Michigan Supreme Court considers allowing judges to use preferred personal pronouns
LANSING, Mich. (WILX) - The Michigan Supreme Court is considering changing rules on how judges address people in court. Under the proposal, judges would be required to use people’s preferred pronouns in official court proceedings.
This is to help prevent courts from misgendering someone.
More than 200 people have submitted comments to the supreme court on this issue. Members of the LGBTQ+ community say this will help people who are transgender feel more comfortable in the courtroom but people opposing this change say it’s not needed.
“Respect is what it’s all about,” said Rachel Crandall-Crocker.
Crandall-Crocker is one of many people across the state who are transgender. She said knowing a judge must use her preferred pronouns would make a difference.
“If I know that a person or a court or whatever really respects me, I’ll be able to loosen up,” said Crandall-Crocker.
Balancing equality while searching for truth can be challenging, especially with so many people wanting to keep the rules how they are.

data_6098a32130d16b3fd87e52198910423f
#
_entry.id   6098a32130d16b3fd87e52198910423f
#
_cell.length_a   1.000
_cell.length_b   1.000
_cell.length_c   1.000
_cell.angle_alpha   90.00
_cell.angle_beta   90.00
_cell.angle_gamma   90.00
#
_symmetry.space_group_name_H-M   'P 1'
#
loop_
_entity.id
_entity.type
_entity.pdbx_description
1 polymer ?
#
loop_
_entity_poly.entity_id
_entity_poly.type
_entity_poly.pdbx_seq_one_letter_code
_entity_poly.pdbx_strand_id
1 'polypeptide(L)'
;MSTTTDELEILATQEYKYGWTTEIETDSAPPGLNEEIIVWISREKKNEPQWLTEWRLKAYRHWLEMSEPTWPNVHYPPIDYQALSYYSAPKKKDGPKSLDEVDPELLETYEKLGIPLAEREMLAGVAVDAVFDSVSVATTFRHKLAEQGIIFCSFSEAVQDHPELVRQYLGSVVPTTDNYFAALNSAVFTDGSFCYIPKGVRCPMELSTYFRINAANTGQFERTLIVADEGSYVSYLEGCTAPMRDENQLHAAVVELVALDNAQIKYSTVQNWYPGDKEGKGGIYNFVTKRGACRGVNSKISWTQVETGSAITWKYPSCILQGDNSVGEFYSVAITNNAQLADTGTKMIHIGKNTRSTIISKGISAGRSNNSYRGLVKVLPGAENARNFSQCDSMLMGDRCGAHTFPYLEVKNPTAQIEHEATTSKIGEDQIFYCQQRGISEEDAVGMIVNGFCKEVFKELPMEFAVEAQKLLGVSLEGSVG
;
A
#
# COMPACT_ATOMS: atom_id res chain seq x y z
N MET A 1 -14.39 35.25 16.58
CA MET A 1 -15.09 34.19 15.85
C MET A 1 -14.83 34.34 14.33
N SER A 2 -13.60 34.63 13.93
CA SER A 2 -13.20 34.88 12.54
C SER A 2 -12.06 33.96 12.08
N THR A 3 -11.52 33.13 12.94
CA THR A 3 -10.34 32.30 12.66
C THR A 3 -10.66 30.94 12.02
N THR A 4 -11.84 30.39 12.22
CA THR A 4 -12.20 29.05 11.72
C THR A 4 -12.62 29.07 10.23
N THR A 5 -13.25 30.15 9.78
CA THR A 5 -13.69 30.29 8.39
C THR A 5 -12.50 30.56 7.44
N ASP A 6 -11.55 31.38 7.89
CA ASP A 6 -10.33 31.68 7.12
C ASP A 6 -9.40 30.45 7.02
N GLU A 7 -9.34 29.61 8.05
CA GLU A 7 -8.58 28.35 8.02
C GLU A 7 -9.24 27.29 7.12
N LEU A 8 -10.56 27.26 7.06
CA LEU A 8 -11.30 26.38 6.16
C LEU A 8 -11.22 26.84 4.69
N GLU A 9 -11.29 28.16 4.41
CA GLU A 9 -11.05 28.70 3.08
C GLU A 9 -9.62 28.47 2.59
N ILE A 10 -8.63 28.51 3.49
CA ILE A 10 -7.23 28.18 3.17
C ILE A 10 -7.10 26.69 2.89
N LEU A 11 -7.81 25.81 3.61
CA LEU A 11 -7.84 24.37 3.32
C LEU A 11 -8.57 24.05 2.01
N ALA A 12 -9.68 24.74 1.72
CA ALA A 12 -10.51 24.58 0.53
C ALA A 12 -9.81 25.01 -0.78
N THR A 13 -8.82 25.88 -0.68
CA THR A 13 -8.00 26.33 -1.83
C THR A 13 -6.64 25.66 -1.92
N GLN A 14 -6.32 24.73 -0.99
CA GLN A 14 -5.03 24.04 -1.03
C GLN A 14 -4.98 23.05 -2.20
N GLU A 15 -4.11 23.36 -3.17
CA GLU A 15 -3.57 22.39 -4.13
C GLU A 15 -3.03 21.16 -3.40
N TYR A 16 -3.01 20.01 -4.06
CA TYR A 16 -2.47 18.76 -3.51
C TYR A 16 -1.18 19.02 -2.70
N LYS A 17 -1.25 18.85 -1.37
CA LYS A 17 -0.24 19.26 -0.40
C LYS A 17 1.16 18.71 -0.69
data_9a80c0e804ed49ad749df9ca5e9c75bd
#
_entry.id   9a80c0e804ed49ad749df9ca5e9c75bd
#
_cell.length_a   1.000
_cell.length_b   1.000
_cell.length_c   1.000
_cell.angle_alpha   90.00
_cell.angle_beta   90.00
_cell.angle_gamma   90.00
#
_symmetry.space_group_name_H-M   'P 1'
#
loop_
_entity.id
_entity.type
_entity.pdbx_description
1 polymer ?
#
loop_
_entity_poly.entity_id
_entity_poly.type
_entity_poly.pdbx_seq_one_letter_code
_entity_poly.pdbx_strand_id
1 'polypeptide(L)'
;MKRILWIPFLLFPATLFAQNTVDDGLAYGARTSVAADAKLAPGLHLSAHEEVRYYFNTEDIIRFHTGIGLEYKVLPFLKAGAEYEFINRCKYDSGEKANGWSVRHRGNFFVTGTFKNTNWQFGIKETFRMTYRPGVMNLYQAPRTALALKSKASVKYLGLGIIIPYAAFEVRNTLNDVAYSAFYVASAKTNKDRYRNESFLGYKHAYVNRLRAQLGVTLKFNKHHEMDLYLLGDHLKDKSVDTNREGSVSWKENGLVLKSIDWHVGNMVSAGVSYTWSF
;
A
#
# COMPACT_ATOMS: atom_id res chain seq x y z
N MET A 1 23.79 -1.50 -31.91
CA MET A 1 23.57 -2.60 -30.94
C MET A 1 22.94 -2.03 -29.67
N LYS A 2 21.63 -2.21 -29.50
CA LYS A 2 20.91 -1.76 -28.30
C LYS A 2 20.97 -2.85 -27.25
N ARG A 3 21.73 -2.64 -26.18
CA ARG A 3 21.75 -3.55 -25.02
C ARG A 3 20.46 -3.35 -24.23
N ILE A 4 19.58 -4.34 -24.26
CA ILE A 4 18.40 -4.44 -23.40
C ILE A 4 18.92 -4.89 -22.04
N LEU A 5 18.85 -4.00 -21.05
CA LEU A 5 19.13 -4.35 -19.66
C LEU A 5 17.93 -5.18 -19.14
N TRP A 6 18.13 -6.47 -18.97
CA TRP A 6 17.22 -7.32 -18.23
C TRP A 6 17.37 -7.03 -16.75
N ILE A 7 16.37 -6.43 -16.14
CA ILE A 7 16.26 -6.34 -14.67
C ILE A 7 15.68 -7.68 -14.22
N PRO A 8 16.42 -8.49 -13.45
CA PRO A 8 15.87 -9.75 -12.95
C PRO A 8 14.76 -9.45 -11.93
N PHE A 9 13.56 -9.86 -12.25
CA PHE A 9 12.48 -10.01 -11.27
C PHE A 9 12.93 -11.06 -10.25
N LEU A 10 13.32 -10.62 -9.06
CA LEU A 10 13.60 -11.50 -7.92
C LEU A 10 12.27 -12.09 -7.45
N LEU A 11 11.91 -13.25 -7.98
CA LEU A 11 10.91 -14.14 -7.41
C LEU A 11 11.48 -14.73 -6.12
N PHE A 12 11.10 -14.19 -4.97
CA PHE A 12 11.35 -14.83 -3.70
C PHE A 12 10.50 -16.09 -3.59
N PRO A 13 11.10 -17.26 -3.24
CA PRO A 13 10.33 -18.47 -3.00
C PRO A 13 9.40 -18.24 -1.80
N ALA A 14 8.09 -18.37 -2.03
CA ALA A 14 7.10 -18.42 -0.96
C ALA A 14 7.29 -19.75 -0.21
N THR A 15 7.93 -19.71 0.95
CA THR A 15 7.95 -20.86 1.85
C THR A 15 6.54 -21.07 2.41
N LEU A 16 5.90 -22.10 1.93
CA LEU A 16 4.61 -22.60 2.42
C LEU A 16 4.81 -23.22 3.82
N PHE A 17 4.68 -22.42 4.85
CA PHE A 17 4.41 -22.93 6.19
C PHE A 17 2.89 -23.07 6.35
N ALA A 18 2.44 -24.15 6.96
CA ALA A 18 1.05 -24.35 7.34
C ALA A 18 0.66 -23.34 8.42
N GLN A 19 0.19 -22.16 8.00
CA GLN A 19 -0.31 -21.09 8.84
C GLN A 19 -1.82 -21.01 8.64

Lawyers for the Catholic Diocese of Lansing said the change could violate a judge’s first amendment rights.
“We want to speak out on behalf of those Catholic individuals, as well as those people of other religious views as well as just anyone that might oppose this new ideology that is not representative of many people’s views,” said William Bloomfield, Catholic Diocese of Lansing lawyer.
Bloomfield said there are ways to respectfully address someone without using pronouns.
“We can refer to a person as a plaintiff or as a defendant or by their last names,” said Bloomfield.
The state supreme court said there’s nothing in the proposal that will stop the court from using those.
But Angie Martell, who chairs the LGBTQ+ section of the Michigan Bar Association, said having the court use pronouns is important for the LGBTQ community.
“When you say we don’t really care what your pronoun is, we don’t need to use your pronoun, that to me is really a level of disrespect,” said Martell.
The Michigan Supreme Court is taking written comments until July 1. There there will be a public hearing before the court decides if it will change the rules.
You can see the proposal and submit a comment on the Supreme Court’s website.
- Statewide Housing Plan aims to bring more affordable housing to Michigan
- Coronavirus Update: Michigan reports 6,562 new cases, 89 deaths over past 7 days
- Part of Southbound Clippert Street to be closed until Wednesday
Subscribe to our News 10 newsletter and receive the latest local news and weather straight to your email every morning.
Copyright 2023 WILX. All rights reserved.